Virtual Currencies and the State
D. Golumbia, Why Do We Keep Taking the Cryptocurrency/Blockchain Scam Seriously?

July 3, 2020

David Golumbia, Virginia Commonwealth University

Author’s Note: this is a companion piece to one that explores the facts around cryptocurrency and blockchain fraud called “Cryptocurrency Is Garbage. So Is Blockchain” (copies are available on Medium, SSRN, and Academia.edu). That piece was originally composed for this forum but grew beyond its limits. Some of what is discussed here presumes facts and arguments described in that piece. 

In the longer piece on which this one follows, I do what I can to show that nearly all of the claims for cryptocurrency and blockchain are false, and most are based on outright fraud.

If this is correct, it leaves us with a glaring question: why does the crypto-blockchain story persist, and why does it attract so much attention, despite its being false and/or fraudulent?  

Some of the answers are obvious. Clearly, the fact that a lot of people have made a lot of money on Bitcoin and other cryptocurrencies is a big part of it. Of course, in every way, that money was earned via get-rich-schemes and other scams. Even those have an obvious attraction for many of us. 

A slightly less obvious answer is ironic. Crypto advocates love to say that blockchain technology is “censorship-resistant,” a claim that has driven development of blockchain and cryptocurrency from the fever dreams of far-right cypherpunks. In their minds, software must be allowed to run, preferably anywhere, regardless of what governments—democratic or otherwise—say about it. Not just software as written code, but the running of code itself, is speech, they say, and so any attempts to regulate what software can do is “censorship.” (This claim, like so much that animates cryptocurrency, is entirely fraudulent, based on a fantastic misrepresentation of case law advocated by “digital rights” organizations up to and including the cypherpunk-founded Electronic Frontier Foundation.) 

One of the true technological innovations in blockchain is that it is, indeed, very hard to shut down. No matter how much energy it wastes, as long as there are processors to run it, energy to power the processors, and network connectivity to share transaction data, it is hard to imagine how it could be shut down entirely. (To many critics, that is not a good thing.)

This makes for a truly interesting phenomenon. I’ve argued at length, following the work of legal scholars, that running software is not and must not be viewed as speech. According to that reasoning, it is false to say that blockchain is uncensorable; stopping it would not be censorship. But practically speaking, at least so far, it is apparently unstoppable, or at least difficult to stop. And because it is unstoppable, people keep talking about it: and so in practical terms, blockchain itself might not be uncensorable, but talk about blockchain does appear to be uncensorable.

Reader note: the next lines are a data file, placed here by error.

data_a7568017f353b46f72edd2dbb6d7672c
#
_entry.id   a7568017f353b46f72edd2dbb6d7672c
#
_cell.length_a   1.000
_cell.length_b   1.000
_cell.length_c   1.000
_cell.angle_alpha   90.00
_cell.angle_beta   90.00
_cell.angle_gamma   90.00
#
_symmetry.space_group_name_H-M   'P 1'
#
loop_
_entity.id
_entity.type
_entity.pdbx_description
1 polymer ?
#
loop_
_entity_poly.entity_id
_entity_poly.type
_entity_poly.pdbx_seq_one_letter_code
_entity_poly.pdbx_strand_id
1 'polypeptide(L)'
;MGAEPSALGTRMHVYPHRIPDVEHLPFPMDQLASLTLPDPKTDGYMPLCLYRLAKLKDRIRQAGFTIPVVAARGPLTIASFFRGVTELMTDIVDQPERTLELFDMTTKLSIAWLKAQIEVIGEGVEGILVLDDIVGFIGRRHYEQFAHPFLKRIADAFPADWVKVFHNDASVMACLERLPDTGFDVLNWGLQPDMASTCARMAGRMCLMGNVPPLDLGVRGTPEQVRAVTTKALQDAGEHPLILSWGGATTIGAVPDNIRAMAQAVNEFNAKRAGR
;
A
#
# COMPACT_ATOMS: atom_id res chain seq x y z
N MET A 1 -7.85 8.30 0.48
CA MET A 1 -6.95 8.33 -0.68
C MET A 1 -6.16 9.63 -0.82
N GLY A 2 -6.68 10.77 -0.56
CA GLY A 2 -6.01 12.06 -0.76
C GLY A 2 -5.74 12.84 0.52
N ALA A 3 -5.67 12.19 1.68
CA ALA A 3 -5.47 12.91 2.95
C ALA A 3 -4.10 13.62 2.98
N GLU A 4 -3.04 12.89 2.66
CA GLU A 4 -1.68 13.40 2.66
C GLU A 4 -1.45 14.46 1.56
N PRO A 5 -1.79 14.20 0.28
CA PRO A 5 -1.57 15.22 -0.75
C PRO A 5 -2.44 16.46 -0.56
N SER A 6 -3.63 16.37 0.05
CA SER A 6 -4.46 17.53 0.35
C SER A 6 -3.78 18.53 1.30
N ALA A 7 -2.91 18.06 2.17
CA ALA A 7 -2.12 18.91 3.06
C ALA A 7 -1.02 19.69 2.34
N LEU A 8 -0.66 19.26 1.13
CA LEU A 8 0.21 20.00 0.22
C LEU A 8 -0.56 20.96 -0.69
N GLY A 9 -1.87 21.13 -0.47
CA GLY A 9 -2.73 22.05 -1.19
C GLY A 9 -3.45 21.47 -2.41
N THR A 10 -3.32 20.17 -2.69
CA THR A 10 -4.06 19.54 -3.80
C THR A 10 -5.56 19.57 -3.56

This kind of paradox or double truth is found everywhere when we contemplate the guiding question of this essay. Blockchain works, but it doesn’t; cryptocurrency isn’t money, currency, cash, or securities, but it is continually called that, and many people treat it as if it is, and so on. 

This has created a powerful cognitive dissonance that haunts all aspects of blockchain discussion. Blockchain is used for almost no real-world purposes, and almost none (and maybe none) of the purposes claimed for it, while people talk about it incessantly. Yet many technologies are used for those purposes, often ones that pundits claim blockchain will replace, and virtually nobody talks about those. Why is it so much more interesting to talk about blockchains that don’t do very much, than it is to talk about the flavors of SQL, iterations of HTML, spreadsheets, relational databases, existing encryption schemes used by banks, and so on? In reality, implementations of these software products and packages dwarf implementations of blockchain to such a degree that, if drawn on a graph, blockchain would not be visible at all. These technologies really have changed the world. They interest almost nobody, at least not in the breathless, “revolutionary” manner that blockchain does, particularly with regard to culture in general. 

The stark disconnect between those revolutionary cultural claims and the facts of what the software does has always seemed to me the real story of cryptocurrency and blockchain. As time goes on, this only comes to seem more and more true. 

One of the most interesting notions in discussions of digital technology (and all technology) is the idea that when a technology is really useful, it becomes invisible. The sentiment is sometimes associated with Steve Jobs talking about the technology used by Pixar for animating Toy Story around 1995, and sometimes with Dev Mukherjee, who in 2003 was a Vice President for Strategy at IBM and in a speech at a business conference stated that “technology becomes truly useful when it becomes invisible.”